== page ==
Thames Reach has been campaigning
relentlessly since 2005 to get super-strength drinks taxed more heavily as
medical studies indicate that people’s behaviour with respect to drinking is
heavily influenced by the price of the products available. The campaign is not
anti-alcohol but focuses on the fact that super-strength drinks are a breed
apart from regular and premium strength drinks and aimed at people with drink
Communications Manager, Mike Nicholas, said:
“Thames Reach is aware of over 50 deaths directly attributable to
super-strength drinks among the homeless people we help in the past three years
alone. Super-strength ciders and lagers have become one of the biggest
killers of homeless people in the UK. They are responsible for the deaths of
more homeless men and women than either heroin or crack cocaine.
“In wider society they are responsible for
anti-social behaviour, crime and spiralling health costs.
“A single can of 9% lager contains a massive
four and a half units of alcohol. It only takes one can to exceed the
Government’s daily recommended safe alcohol limit of three to four units for
men and two to three units for women.”
There have been some major successes – recently,
the Coalition Government increased the tax on super-strength lagers, a move we
welcome and one which follows on from talks Thames Reach had with the Treasury.
Thames Reach has also been calling on the
drinks industry to behave more responsibly and behave in line with their
corporate social responsibility policies.
Mike Nicholas, said: “Again there have been
some successes with Heineken removing White Lightening – known as White Frightening
among street drinker – and super-strength Strongbow Black from their range of
drinks, citing its poor reputation for being linked with problem drinkers. This
follows on from a visit by their staff to one of our hostels which houses
former rough sleepers with drink issues. It’s a brave move and one that we
applaud, especially at a time when the recession threatens profits.
“However there is still a big problem with
other super-strength ciders white ciders.”
The producers of white cider are exploiting
tax breaks intended to help the cider industry develop orchards growing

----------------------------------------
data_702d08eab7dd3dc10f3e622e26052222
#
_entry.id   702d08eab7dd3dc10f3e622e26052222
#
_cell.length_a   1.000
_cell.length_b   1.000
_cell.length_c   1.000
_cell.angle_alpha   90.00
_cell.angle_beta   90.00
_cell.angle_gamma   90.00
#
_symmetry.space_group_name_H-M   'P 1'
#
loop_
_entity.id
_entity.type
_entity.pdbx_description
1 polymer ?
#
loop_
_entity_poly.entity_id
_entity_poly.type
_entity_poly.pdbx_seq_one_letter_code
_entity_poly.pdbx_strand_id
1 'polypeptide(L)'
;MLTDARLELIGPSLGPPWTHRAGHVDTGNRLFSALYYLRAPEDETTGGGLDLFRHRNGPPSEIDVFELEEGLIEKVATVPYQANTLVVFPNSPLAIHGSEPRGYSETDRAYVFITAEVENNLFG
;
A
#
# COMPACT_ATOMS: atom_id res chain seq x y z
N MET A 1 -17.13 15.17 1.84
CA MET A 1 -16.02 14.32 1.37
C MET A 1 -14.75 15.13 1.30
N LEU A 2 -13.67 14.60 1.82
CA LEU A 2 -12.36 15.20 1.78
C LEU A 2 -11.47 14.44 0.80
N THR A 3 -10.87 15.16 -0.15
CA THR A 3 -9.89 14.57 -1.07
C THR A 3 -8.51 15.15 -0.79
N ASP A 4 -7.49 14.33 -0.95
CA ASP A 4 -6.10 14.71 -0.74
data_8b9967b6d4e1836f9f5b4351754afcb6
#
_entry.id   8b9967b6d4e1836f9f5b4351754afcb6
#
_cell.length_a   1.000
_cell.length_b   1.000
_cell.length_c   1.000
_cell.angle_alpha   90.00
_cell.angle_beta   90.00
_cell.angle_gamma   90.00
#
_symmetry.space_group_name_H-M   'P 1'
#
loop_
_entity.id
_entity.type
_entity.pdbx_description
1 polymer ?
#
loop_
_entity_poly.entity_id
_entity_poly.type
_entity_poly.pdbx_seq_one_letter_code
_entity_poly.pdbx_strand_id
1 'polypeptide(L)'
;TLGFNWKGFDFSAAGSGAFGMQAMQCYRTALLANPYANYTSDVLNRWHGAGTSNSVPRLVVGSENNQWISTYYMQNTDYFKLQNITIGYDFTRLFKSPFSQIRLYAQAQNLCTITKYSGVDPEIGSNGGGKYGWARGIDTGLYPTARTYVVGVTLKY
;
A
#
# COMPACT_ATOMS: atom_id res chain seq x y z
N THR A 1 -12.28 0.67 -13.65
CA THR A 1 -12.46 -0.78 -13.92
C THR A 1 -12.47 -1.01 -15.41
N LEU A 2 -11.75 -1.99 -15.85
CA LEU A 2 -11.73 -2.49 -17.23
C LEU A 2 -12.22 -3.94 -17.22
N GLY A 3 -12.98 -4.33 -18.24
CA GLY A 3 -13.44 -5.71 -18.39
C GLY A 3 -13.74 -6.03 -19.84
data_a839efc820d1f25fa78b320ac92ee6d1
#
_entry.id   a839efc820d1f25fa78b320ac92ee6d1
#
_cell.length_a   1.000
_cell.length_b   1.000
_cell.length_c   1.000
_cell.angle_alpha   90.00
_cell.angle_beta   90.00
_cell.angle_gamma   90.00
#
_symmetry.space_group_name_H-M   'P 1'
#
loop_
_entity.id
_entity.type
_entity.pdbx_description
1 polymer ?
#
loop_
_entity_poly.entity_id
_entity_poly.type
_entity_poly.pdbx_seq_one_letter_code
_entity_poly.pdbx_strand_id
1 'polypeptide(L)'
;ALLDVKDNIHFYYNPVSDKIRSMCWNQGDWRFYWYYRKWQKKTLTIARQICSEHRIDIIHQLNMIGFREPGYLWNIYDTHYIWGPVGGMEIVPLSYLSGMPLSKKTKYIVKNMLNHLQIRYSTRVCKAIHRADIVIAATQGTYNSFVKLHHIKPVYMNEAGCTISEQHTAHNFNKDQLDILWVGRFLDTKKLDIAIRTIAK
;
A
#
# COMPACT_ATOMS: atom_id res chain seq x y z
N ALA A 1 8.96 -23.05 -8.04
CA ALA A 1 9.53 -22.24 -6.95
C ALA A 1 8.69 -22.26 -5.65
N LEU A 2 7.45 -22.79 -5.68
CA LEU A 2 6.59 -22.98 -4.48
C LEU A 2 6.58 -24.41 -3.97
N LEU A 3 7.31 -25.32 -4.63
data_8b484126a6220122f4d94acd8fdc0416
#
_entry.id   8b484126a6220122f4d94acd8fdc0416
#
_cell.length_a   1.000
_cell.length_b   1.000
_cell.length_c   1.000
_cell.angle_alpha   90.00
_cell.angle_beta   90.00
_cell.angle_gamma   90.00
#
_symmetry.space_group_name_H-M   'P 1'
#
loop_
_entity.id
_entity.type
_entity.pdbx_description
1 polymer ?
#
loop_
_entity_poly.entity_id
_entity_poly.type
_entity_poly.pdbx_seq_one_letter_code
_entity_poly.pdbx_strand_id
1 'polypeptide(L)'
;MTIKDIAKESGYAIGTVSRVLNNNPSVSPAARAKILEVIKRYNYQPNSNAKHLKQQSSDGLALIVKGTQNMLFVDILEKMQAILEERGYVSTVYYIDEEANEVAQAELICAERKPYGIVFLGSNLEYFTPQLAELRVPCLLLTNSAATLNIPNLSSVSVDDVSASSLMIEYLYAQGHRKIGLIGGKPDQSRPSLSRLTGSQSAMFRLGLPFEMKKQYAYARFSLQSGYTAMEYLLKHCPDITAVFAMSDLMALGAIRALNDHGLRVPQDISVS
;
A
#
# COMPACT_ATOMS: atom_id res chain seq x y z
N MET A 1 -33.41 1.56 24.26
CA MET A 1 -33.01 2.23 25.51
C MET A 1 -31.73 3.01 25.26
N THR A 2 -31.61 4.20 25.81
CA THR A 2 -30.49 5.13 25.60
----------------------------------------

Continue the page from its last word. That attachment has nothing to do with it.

traditional cider apples, whilst sometimes using importing apple concentrate
The result has been extremely cheap
super-strength white ciders at 7.5% becoming the drink of choice for many.
According to Mike Nicholas: “The last
Government pledged to tackle the growing menace but instead of targeting
super-strength white ciders, hit the whole cider industry including the regular
strength ciders sold in pubs, with a 10% above inflation tax hike. The result
was an outcry which led to the plans being dropped. Probably rightly so, but
this has led to the more unscrupulous elements of the drinks industry being
able to exploit this to carry on producing these dangerous super-strength white
ciders at extremely cheap prices.”
In the recent years, wholesale companies
have flooded corner shops and off licences across the UK with very cheap and
very strong super-strength ciders.
Unlike the big drinks companies, these
wholesale companies appear to be entirely unregulated. None of them are sighed
up to the Portman Group, the drinks industry self-regulatory body, and don’t
appear to have any corporate social responsibility guidelines.
Companies such as Bestway have flooded their
local markets across the UK (including London) with their own products such as
White Ace. Although they don’t advertise to the public via TV ads, they
aggressively market these drinks at heavily discounted prices to off licences
and corner stores. See attachment.
The result is these stores stacking large
quantities of these super-strength ciders which become the drink of choice for
Only 20 years ago these drinks simply
weren’t available and cider was generally much weaker in strength.
Mike Nicholas, added: “Are we happy as a
society for these super-strength drinks to receive tax breaks and be so widely
available, with the appalling consequences that this entails?
“Critics would argue that any campaign to
hit the trade in super-strength drinks would see a switch to other dangerous
drinks. Our own experience in our projects where we try to encourage people to
either give up alcohol or minimise the harm they are doing to themselves
through alcohol consumption, has in fact seen real improvements in people’s
health and behaviour when they switch to regular and premium strength drinks.”
20,000 rough sleepers have been helped off
the streets by homelessness charities in London over the past ten years. Many
ended up on the streets because of an addiction to alcohol. The vast majority
of the homeless people with alcohol addictions were super-strength cider and
lager drinkers. Sadly many have died. Others, perhaps in their forties and
fifties, are now coined ‘the young olds’ as their physical and mental health is
more typical of people much older – liver disease, brain damage and double
incontinence are typical problems.
Mike Nicholas, said: “We have a well
established beer and cider drinking culture in the UK and we don’t wish to
challenge that. We just don’t think that super-strength drinks should be so
cheap and so strong and marketed towards people with drink problems.
Super-strength white ciders are far cheaper than alcopops which the media often
focus on. Of course alcoholism won’t completely disappear if these
super-strength drinks disappear but we can rescue future generations of
teenagers from developing dangerous drinking habits.”